A PORCINE VALVE AS A LITERARY STIMULANT - WHODA THUNK IT?
First the "scientific" then the "literary."
Did you know that if you took the aortic vavle from a pig and the aortic valve from a human and put them side by side, you could not tell which was which? This, at least, is what a nurse from the "Heart Group" told me.
When I was drafted into the army the doctor doing my physical exam said, "Do you know you have a heart murmer?"
"I do?!?" (Thoughts: "EEK! Hey, maybe I'm 4-F and can go home!")
"But don't worry, it's not enough to keep you out of the army."
(Thoughts: "Rats, Pots, Fooey! I guess there's no escape.") "Thank you, Doctor."
That was during the last week in August of 1943. I lvied with this condition until I had an aortic valve replacement on March 28, 2005.
At my age the "rejection" of the porcine replacement would be "very slow" - so I told Dr. Recchia (the head doctor of the team) that I would see him again in 20 years. Actually he has had the heart checked each year, and the pig is functioning well, much to our mutual relef.
Now the literary.
Mom always used to write verses on various occasions: birthdays, anniversaries, special occasions of all sorts. These poems had no special artistic or literary eminence or pretensions but were mostly humorous and just for fun. Dude does this now. He even wrote a narrative poem about the event when he and his wife, Cathy, visited her parents in Phoenix and had a baked beans suppper. His poem describes the after-effects of the meal in vivid and hilarious detail.
So I decided, to commemorate the valve's first anniversry, I wouold write a poem of thanks to the heart team who had, literally, given me a new lease on life. (By the way, that is an apt term, since we do not have a PERMANENT possession of "life" but are, rather, "renters" of that state for a relatively short time - so: "lease.") I had fun writing these. Before you read them, I will give you "footnotes" to clarify some of my esoteric terminology.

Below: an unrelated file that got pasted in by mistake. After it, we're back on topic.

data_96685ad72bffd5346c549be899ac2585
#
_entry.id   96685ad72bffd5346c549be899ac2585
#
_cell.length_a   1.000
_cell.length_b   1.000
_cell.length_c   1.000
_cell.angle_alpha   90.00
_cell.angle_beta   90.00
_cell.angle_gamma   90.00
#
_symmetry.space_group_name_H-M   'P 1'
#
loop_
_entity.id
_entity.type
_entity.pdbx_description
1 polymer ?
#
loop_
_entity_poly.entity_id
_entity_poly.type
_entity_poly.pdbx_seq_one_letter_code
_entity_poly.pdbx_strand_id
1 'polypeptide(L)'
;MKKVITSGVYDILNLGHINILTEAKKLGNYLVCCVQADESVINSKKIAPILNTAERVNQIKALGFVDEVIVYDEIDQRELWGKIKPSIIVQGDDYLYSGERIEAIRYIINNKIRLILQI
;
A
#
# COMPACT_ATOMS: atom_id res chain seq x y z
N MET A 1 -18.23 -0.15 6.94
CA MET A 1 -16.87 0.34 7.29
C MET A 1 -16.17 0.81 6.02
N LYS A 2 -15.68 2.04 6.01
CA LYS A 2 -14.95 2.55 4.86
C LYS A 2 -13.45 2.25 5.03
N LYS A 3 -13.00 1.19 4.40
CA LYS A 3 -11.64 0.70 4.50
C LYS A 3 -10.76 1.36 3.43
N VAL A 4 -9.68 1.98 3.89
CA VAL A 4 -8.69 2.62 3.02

1. "Doggerol" is bad or trivial poetry.
2. "Corpus vecchia" Latin for "old body."
Twas early spring of two-thousand-five—
Some eighty four years I'd been alive.
But all was not well with this body of mine;
A carotid artery had started to whine.
So they reamed it out with a small roto-rooter,
And the clogs were dislodged and the tube became neuter.
Then along came a doctor — One Sir Dino Recchia
Who took charge of this sick "corpus vecchia."
He inserted a probe leading up from the groin
To examine a heart valve the size of a coin.
His photographs, then, which he took from within
Showed a wee opening like the head of a pin.
On March twenty-eighth he got friends on the track—
So, with Stirling and Smith and Drake at his back
They took the patient to surgery — intrepid clan
They were Dino and Glade, Mack and ol' Dan.
1 have to skip over details and some facts
For I was unconscious and my memory lacks
Suffice it to say they installed the valve of a pig,
Which, as nature would have it, wasn't too small or too big
Eleven days later (after a week-long of blur)
1 was sent back to my house without a demur.
From that time to this I have gotten much better.
Mission accomplished, right down to the letter!
I wonder if that piggy had any vague notion
Of his heart's continuing rhythmic motion
Now all the pork, namely bacon, sausage and ham
Have conditioned the valve to feel calm as a clam
So pumping it goes, and pauses not ever
To keep my life nourished. Now, isn't that clever?
So here's to the team: Mack, Dan, Dino and Glade!
Let's drink to them all as they go unafraid;
And the tree of life's blooming: trunk, branches and twigs.
Let's hope that these doctors don't run out of pigs!
After that, the second year, I decided to aim higher.
A Shakesperean sonnet is a very structred form — fourteen iambic pentameter lines of three quatrains and a couplet, with rhyme scheme of ab, ab, cd, cd, ef, gg. Content-wise it consists of;
Words that might need clarification:
A "Shakespearean" Sonnet
So now the title of this "tale" makes sense, yes?
Composed 30 November 2008, transcribed by Robin.© Jim Bob Stephenson 2008